The following posts have been tagged with "soccer laws of the game"...

Soccer Rules


The basic soccer rules are described in these Definitions. See “Advantage Clause“, “Cards”, “Fouls”, “Hand Ball”, “Offside Rule”, “Shoulder Charge”, “Assistant Referee”, “FIFA”, “Corner Kick”, “Free Kick”, “Goal Kick”, “Kick Off”, “Lines“, “Penalty Kick”, “Substitutions” & “Throw-Ins”. Also, see “Rules” and “Safety Rules”, Basic Information & Tips for Beginning Coaches. Soccer rules are revised annually by FIFA. You can visit www.fifa.com. for the latest official soccer rules, which are called the “Laws of The Game”.


Soccer Players


The soccer rules, which are called the “Laws of the Game,” call for 11 soccer players per side, although a soccer team can play with as few as 7. However, most youth soccer leagues play with fewer than 11 until age 12 or 14. Contact your soccer association to discuss their rules or go to “Laws of the Game” at www.fifa.com. (See “Formations“, “Positions” and “Small Sided“).


Soccer Penalty Box


(aka Penalty Area, “Box” or “Eighteen”). The large box in front of the soccer goal in which the goalkeeper can touch the soccer ball with hands. The half circle at the top of this box is the Penalty Box Arc. Size will vary by age group & your soccer club rules. On adult sized soccer fields, the Penalty Box extends 18 yards from the Goal Line into the soccer field. For dimensions go to “Laws of the Game” at www.fifa.com. (See “Field Diagram“, “Eighteen“, “Box” & “Penalty Box Arc“).


Soccer Number of Players


The rules, which are called the “Laws of the Game,” call for 11 soccer players per side, although a soccer team can play with as few as 7. However, most youth soccer leagues play with fewer than 11 until age 12 or 14. Contact your soccer association to discuss their rules or go to “Laws of the Game” at www.fifa.com. (See “Formations“, “Positions” and “Small Sided“).


Soccer Laws Of The Game


The official soccer rules are called the “Laws of the Game” and are published annually by FIFA. (Go to “Laws of the Game” at www.fifa.com for more information and a complete list of the latest rules. Rules may be modified for women, players with disabilities and for players under 16 and over 35 years of age. See “Rules” herein and “Field Size“).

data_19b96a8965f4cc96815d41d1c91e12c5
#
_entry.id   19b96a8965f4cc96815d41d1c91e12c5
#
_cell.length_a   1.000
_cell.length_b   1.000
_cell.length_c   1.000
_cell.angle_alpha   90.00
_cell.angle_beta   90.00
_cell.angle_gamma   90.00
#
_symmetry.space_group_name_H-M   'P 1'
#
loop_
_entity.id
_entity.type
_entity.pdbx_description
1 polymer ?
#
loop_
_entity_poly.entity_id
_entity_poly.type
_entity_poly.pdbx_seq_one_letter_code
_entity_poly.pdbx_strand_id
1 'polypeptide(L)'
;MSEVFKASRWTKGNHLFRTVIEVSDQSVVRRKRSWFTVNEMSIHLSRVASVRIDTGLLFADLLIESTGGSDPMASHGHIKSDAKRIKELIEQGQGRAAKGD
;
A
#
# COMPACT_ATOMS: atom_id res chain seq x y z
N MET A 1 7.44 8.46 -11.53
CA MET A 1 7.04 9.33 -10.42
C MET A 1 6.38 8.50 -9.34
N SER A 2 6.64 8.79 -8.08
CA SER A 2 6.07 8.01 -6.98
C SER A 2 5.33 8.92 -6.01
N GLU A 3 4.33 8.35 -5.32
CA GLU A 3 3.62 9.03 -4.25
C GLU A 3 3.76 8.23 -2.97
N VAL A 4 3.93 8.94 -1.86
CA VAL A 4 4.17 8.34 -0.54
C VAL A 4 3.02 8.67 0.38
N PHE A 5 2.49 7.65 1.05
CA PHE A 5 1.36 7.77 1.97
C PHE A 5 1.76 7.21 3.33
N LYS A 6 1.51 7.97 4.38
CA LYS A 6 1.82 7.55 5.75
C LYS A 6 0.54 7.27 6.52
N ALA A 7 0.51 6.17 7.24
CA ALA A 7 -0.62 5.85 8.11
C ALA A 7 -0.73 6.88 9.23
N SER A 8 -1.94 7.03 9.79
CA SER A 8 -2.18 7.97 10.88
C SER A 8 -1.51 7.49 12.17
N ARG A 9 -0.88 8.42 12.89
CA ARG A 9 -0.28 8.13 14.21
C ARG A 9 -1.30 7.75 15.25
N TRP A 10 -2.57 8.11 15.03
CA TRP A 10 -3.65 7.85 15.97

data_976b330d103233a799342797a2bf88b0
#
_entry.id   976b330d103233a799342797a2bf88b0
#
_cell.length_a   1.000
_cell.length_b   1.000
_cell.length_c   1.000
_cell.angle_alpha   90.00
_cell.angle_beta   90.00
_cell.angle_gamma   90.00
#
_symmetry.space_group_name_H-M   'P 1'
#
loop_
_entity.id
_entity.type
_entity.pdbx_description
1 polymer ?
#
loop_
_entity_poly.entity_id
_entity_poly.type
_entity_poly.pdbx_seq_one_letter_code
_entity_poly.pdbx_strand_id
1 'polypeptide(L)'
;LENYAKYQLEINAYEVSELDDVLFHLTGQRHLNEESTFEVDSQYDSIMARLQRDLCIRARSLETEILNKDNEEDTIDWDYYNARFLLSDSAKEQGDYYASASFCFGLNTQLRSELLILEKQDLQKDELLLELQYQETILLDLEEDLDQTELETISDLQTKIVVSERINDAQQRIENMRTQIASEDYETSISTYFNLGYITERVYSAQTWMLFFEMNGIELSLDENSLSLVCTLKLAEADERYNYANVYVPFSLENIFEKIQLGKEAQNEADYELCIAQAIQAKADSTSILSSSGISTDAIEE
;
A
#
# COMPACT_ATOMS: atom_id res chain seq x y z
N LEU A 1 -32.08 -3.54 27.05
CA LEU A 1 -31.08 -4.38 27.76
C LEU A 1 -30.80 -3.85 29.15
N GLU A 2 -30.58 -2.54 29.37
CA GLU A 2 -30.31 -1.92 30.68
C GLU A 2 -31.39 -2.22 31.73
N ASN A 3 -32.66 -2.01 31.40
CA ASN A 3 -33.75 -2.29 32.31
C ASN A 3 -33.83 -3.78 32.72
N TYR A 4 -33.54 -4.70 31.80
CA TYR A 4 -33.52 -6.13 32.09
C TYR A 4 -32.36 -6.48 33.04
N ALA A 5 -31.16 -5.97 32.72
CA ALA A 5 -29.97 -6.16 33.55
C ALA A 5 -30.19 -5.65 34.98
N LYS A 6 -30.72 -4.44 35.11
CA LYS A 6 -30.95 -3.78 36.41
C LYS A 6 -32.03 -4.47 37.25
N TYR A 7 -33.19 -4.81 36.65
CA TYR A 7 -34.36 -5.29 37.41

Soccer Goal Box


(aka “Goal Area” or “Six”). The small box in front of the goal within which the ball must be placed to take a goal kick. (The ball can also be placed on the line). Size will vary by age group & your soccer club’s rules. On adult sized fields the Goal Box extends six yards from the Goal and Goal Line into the field and for this reason it is sometimes referred to as the “Six”. For dimensions go to “Laws of the Game” at www.fifa.com. (See “Field Diagram“).


Soccer Fouls


There are 2 kinds of soccer fouls, Direct Kick Fouls & Indirect Kick Fouls. (Rules are called “Laws Of The Game” and are changed each year. Go to www.fifa.com. for current rules. See “Cards” for more fouls & penalties):

(1)   
Direct Kick Fouls – For which the other team receives a “direct free kick” (meaning a goal can be scored by kicking the ball straight into the goal) or a “penalty kick” (”PK”) if the foul occurs within the Penalty Box (Note: It doesn’t matter whether the ball was in the Penalty Box or not; what matters is where the foul was committed). There are 10 direct kick fouls. The rules say that the referee should call a foul for numbers 1 thru 6 if he believes they are committed in a manner he considers “careless, reckless or using excessive force”:
  1. kicking or attempting to kick an opponent. Accidentally kicking an opponent while tackling the ball is not a foul unless it was careless, reckless, or there was excessive force. If a player slide tackles from the front, it will be considered at least “dangerous play” (which is an indirect kick foul), or kicking, or tripping, or “unsporting behavior”, even if the ball is contacted, since it would at the least be reckless or dangerous. (See “Cards, Red Card, Serious Foul Play”)